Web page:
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Asif Khan's world of wonder

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Eleanor Young

Having founded a practice that is characterised by creativity, experimentation and craft, where does Asif Khan now land on the future of the automation of construction and AI?

‘What should we do with the final 25 years of our profession?’ asks Asif Khan. For the past 15 years Khan has been building up his own practice, and things are looking good. During his part 2 at the Architectural Association he was talent spotted to follow Thomas Heatherwick in building a seaside structure at Littlehampton; in 2010 there was a Design Museum fellowship, and at the London 2012 Olympics the exploding red and white planes of the Coca-Cola Beatbox Pavilion. Then there was a slew of lively temporary projects. But now Asif Khan as a practice is competing and winning projects for cultural giants where curation and deep thought are just as much part of the design as drawing up plans and programmes.

The practice’s reworking of Smithfield Market for the Museum of London is due to complete in 2026 and it won the competition for the renewal of the Barbican Arts Centre last year.  It designed the 21m-high carbon fibre gates for Dubai Expo 2020 and the 650ha of public realm that has become a new quarter. And it has a museum and space centre in the Middle East and projects in the Republic of Kazakhstan. 

Inside the Museum of London, a visualisation of the building that will open in 2024. Appointed with Stanton Williams, Asif Khan took on one of the two market halls.
Inside the Museum of London, a visualisation of the building that will open in 2024. Appointed with Stanton Williams, Asif Khan took on one of the two market halls. Credit: Asif Khan/MIR

So why the dire warnings for the architecture profession? In Khan’s analysis, technology, financial greed and our depletion of natural resources – from ecosystems to materials we extract – combine in the form of artificial intelligence and robotics to create a seamless, architect-free process from design through to construction. Which is, in effect, a money making, resource gobbling machine with few limits that can tear through the biosphere. Quietly, with energy and deep, gentle pauses to draw out what he really means to say, Khan makes a case that speaks to your heart. I ask him if this is about extinction. He is more optimistic than that in person, but his recent short film, Kalpa (the Sanskrit word for birth and destruction at a cosmic level), takes us through two billion years of the earth’s history and the near future, from microscopic organisms through industrialisation to humanity’s self destruction. 

He was in early on AI, beta-testing DALL-E pre-launch, and saw what it could do. And he knows how far things have moved even in his 43 years. ‘Even Vectorworks or Revit can work out a staircase for you,’ he says. ‘All professions in construction can be automated.’ But that is not all bad. ‘The worst architecture will get better when it is automated,’ he says lightly, as we discuss poor quality housing estates and awkward offices.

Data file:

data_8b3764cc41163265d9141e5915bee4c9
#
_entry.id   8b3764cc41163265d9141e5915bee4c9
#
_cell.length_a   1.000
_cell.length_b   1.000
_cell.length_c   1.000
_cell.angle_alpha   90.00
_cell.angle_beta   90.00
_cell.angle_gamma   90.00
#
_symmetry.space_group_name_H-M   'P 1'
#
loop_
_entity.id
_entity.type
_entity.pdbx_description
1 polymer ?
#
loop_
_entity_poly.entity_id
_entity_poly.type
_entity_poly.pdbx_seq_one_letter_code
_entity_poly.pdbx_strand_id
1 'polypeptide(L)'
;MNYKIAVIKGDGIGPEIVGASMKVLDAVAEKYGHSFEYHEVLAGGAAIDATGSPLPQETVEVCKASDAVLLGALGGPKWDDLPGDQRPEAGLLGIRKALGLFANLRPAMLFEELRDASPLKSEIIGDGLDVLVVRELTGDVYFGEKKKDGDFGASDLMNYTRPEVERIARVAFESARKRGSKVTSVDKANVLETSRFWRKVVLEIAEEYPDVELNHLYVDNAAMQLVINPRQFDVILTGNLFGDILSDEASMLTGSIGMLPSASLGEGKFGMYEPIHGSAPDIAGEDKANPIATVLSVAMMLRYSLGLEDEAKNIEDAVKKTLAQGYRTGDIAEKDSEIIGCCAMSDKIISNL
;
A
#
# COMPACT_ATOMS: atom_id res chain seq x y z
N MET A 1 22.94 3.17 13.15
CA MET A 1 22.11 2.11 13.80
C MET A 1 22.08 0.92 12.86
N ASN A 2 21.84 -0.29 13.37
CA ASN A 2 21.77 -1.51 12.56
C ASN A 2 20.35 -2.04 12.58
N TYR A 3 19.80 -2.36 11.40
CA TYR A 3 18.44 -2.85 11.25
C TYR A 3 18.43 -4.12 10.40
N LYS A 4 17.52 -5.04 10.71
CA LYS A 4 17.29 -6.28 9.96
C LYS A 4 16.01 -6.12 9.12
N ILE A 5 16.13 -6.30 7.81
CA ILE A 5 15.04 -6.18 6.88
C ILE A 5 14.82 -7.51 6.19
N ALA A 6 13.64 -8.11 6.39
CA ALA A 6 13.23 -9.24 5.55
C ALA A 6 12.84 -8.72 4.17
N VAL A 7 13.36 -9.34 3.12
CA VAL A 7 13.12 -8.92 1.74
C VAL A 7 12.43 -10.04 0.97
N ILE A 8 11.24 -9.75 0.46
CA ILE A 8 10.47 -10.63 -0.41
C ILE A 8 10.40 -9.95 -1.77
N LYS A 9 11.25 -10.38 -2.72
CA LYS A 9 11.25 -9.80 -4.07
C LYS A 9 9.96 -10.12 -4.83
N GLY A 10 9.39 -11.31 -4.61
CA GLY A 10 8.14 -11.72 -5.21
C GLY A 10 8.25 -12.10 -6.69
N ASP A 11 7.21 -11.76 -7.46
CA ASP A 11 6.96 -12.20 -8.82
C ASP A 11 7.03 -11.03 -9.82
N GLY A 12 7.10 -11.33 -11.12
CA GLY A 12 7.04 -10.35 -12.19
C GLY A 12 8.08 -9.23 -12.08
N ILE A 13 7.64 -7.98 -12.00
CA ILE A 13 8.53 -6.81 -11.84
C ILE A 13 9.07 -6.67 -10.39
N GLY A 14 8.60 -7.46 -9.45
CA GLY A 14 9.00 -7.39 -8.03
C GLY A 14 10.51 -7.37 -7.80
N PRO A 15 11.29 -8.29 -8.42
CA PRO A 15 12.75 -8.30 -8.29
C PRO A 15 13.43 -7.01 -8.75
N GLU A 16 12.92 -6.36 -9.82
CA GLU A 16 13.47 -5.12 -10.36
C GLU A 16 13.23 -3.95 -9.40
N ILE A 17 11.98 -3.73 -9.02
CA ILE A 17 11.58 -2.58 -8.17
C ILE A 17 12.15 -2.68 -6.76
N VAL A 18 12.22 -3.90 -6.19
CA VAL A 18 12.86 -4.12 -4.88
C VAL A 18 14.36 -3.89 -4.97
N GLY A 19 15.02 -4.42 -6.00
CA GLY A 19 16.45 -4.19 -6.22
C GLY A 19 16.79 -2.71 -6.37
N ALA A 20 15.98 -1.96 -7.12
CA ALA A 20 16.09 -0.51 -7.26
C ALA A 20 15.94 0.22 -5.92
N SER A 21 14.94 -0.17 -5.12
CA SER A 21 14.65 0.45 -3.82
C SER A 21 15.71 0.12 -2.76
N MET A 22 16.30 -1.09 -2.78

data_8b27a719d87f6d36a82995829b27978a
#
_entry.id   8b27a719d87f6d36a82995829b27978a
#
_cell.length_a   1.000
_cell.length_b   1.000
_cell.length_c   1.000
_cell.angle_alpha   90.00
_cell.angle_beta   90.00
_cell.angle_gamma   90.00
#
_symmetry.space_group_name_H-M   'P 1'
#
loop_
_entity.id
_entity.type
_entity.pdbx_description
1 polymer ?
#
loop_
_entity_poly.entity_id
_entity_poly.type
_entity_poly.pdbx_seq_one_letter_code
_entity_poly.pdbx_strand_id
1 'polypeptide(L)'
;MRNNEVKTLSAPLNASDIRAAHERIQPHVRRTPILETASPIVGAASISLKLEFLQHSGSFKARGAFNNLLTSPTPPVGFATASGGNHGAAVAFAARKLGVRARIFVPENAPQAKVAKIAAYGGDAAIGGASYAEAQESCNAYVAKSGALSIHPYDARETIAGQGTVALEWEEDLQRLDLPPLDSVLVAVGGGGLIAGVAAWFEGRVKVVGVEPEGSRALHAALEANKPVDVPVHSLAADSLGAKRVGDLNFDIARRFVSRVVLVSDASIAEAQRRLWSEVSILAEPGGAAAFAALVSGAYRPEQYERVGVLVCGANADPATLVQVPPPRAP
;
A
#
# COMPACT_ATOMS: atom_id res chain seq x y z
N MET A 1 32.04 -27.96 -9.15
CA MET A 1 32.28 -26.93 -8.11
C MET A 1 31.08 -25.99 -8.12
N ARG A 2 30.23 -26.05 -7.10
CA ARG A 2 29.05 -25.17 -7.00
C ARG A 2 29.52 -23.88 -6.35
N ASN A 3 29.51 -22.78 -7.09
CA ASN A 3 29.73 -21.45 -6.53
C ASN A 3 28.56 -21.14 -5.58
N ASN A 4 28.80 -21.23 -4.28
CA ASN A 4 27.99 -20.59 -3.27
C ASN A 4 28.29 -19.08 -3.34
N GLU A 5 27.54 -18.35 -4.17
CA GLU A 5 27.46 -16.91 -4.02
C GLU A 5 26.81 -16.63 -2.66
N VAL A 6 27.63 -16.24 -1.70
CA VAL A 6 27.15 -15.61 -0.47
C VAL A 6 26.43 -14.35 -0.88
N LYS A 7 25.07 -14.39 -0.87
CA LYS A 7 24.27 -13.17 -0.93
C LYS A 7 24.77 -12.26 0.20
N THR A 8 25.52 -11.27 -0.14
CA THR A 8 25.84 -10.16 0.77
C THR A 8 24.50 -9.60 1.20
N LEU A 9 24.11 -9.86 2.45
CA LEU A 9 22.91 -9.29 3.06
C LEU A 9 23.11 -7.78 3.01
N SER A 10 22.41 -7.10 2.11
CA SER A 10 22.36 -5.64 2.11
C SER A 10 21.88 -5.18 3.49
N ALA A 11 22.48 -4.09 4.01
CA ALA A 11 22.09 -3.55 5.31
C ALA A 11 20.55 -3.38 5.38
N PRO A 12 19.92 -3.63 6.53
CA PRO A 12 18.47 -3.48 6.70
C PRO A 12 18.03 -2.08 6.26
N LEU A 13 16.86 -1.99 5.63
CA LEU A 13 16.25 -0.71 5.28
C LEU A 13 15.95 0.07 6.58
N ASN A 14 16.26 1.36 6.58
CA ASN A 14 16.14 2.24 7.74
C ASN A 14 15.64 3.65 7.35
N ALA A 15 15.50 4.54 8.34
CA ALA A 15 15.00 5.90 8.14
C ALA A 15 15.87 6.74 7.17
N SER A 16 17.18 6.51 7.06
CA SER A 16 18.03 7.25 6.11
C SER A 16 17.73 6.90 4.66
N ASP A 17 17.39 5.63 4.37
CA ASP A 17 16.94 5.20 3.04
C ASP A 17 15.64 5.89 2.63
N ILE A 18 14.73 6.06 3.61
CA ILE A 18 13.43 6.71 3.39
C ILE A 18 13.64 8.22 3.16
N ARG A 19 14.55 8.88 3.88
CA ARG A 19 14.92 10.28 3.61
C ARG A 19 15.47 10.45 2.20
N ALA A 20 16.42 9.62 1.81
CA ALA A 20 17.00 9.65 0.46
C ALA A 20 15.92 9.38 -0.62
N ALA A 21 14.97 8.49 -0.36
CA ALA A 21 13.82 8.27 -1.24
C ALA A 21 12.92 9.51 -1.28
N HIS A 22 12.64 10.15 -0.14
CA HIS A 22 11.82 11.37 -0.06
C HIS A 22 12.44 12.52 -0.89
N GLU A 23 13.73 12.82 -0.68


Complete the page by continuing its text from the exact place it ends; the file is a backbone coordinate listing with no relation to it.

That still leaves some big questions for the last 25 years of the profession as he sees it. ‘Should we design with panels and prefabs to be assembled by robots? Or do things that are a brilliant celebration of ingenuity?’ He has an urgent call to action for humanity: ‘We must learn to value human creativity.’

An early project – Beatbox pavilion in London’s 2012 Olympic Park. Credit: Hufton + Crow
But the last legacy here will be a new quarter, the landscaping designed by Asif Khan. Credit: Jason O’Rear

He sees the possibility of a fightback following the model of the slow food movement that emerged as fast food was recognised as a problem – which brought a focus on home cooking, great alternative chefs, farmers using permaculture and the explosion in sourdough and artisan bakers. Does that reach the whole of society? Probably not. ‘It may be more challenging and less affordable,’ he concedes. He is planning something of a research project on this, ahead of his RIBA + VitrA talk in September, which will take it as its theme. 

As we tour his east London studio it feels like creativity is already being valued. The light industrial unit is inhabited by fantastical original models and mock ups and a dense library that leaps from social justice to magazines. Some magazines were collected before his Bartlett Part 1, when Khan discovered a deep love of craft and making at the Prince’s Foundation which rivalled his teenage interests in computing and film. There is a cluster of desks with the team at work. And then there is more, we walk through the climbing wall, cut and installed between lockdowns in a test for a new CNC Smart Bench: ‘a few of us like climbing’. We edge around a newly laid brick wall in the centre of the workshop, ready to test renders, and stop at a bench for trying out fabrics – starting with market sacks – for the Museum of London. Then there is the messy workshop. ‘Everyone is encouraged to be in the workshop for their projects and to understand materials,’ says Khan. A structural model of a self-supporting wall of stone and glass is for an installation with Theaster Gates, in a dock on Liverpool’s waterfront. ‘We work it through then test it with engineers,’ explains Khan.